If you have fair credit, you have access to a wide range of credit cards, including many rewards cards. And finding the right card can help you continue to build your credit history and improve your score. Here are our top credit cards for fair credit.
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Updated: April 20, 2018
Fair credit may not be the best of credit, but there’s hope. With the average VantageScore at 675, that’s right in the middle of what the scoring model deems fair or what is sometimes called average. With fair credit, you can build your score, earn some rewards and develop good financial habits.
We researched and analyzed over 160 credit cards designed for people in the fair credit range and evaluated them against several different criteria: rates and fees, rewards, customer service, ability to improve credit lines, and more. Below are our top picks and several tips to help you decide and improve your credit for the future. Here, we look at:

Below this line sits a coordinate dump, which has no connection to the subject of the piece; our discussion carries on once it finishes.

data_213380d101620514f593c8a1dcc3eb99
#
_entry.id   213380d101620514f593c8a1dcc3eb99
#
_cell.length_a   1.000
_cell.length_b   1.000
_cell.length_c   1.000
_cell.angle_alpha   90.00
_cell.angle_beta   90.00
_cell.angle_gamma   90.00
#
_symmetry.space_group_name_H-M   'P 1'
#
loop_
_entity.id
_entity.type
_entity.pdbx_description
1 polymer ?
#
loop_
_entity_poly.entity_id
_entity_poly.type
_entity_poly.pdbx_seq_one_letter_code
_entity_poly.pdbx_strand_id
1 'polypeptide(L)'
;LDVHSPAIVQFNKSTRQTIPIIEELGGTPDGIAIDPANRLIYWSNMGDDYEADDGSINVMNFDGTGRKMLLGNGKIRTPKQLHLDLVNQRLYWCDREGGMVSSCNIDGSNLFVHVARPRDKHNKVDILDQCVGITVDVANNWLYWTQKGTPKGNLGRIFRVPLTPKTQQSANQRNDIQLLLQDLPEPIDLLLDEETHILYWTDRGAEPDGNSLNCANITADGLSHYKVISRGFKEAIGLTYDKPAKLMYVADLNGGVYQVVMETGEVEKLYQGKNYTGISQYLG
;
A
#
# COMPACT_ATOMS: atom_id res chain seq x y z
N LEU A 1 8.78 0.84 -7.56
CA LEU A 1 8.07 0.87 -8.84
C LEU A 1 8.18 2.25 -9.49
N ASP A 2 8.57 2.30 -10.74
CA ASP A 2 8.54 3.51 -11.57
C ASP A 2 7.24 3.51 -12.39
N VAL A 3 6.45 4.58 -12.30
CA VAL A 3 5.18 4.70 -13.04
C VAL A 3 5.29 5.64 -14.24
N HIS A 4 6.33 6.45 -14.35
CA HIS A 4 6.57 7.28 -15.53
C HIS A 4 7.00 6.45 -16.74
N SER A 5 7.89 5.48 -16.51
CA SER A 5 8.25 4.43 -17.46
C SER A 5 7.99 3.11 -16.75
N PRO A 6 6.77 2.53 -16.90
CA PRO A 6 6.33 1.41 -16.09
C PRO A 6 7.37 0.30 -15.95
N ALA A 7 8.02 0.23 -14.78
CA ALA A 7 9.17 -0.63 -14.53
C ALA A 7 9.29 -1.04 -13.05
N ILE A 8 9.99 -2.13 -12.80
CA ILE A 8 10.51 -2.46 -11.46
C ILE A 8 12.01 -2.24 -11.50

Not sure what to expect? We’ll share how to build credit and how to maximize your fair credit card.
Credit cards analyzed: 161
Criteria used: Credit needed, tools to track credit score, ability to improve credit line, rewards rate, rewards categories, sign-up bonuses, redemption options, promotional 0% APR periods, annual fee, other rates and fees, extra features and benefits, customer service, ease of application
The two major credit scores in the United States are provided by FICO and VantageScore. FICO is the creator of the first, and still most-widely used score. Both scores range from 300 to 850. Each defines “fair” credit slightly differently.
According to FICO, credit scores are based on the following factors:
As you can see, the most important things you can do to improve your credit are making payments on time and making payments in full.
To view your current credit score for free and without impacting your score, click here.
Simply put: No. In the FICO score, it is a below-average score. Since credit offers are based on creditworthiness, people with fair credit get below-average offers.
But if you have fair credit, all hope is not lost. While lenders typically prefer credit scores to fall in the good to excellent range, people with fair credit scores are still considered viable applicants for many loans. Additionally, with some work, persistence and responsible credit usage, you can improve your credit score.